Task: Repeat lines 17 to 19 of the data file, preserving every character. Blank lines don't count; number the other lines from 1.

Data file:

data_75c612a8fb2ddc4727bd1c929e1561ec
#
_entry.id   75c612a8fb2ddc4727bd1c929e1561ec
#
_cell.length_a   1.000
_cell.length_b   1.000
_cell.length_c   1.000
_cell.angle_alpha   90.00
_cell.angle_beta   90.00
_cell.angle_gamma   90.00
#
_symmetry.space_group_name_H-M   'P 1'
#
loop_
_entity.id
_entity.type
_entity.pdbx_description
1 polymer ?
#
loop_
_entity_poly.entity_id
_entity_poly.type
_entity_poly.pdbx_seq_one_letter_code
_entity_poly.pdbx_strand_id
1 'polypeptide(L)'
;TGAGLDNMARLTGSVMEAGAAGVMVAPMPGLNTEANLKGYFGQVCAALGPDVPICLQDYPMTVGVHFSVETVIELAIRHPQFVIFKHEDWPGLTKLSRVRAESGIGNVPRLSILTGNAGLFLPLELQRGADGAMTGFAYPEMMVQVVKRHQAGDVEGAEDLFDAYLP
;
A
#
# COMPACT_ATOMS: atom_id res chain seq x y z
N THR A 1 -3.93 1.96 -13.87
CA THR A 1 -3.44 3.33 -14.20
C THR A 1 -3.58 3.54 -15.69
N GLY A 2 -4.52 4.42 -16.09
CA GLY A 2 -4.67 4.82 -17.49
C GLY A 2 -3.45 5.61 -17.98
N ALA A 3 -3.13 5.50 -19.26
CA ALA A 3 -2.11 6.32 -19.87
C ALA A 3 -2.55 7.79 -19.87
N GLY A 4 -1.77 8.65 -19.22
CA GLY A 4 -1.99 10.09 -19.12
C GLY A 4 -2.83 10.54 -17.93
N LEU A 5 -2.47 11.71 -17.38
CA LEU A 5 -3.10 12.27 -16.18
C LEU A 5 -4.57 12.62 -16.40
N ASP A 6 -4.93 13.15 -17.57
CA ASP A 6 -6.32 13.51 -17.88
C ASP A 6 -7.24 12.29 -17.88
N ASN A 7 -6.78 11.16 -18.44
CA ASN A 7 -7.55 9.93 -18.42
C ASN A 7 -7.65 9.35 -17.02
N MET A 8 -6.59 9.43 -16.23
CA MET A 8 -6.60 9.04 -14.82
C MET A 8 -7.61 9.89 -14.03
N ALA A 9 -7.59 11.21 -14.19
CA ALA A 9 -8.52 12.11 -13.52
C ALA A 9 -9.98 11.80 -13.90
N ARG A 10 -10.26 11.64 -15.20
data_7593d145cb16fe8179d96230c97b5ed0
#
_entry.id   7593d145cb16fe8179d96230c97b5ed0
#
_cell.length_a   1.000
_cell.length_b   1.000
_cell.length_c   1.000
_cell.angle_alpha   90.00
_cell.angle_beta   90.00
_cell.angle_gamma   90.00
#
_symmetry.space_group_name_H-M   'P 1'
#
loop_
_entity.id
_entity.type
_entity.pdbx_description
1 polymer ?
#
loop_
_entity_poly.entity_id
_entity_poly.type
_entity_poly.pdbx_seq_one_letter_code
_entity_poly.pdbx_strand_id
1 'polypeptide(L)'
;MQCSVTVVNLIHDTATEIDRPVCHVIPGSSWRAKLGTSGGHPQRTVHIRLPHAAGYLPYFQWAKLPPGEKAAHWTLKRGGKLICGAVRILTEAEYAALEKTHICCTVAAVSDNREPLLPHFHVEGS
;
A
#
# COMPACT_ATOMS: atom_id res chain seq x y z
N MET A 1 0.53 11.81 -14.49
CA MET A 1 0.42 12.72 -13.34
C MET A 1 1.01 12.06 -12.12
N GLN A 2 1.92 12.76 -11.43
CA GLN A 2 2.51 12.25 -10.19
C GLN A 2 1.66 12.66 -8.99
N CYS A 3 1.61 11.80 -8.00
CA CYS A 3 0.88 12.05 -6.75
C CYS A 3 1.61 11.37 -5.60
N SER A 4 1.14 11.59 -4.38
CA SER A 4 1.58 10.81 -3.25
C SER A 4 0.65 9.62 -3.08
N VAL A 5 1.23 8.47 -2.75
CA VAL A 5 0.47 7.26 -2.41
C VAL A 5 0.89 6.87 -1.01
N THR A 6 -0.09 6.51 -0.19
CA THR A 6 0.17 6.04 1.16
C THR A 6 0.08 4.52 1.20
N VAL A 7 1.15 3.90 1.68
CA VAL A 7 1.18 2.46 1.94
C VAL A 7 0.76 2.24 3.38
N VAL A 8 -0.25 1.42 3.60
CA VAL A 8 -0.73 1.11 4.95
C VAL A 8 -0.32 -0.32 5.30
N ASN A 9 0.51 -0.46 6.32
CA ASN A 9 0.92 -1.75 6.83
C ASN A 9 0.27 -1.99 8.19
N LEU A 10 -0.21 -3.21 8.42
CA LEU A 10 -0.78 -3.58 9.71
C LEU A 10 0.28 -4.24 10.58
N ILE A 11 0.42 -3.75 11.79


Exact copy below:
_entity.pdbx_description
1 polymer ?
#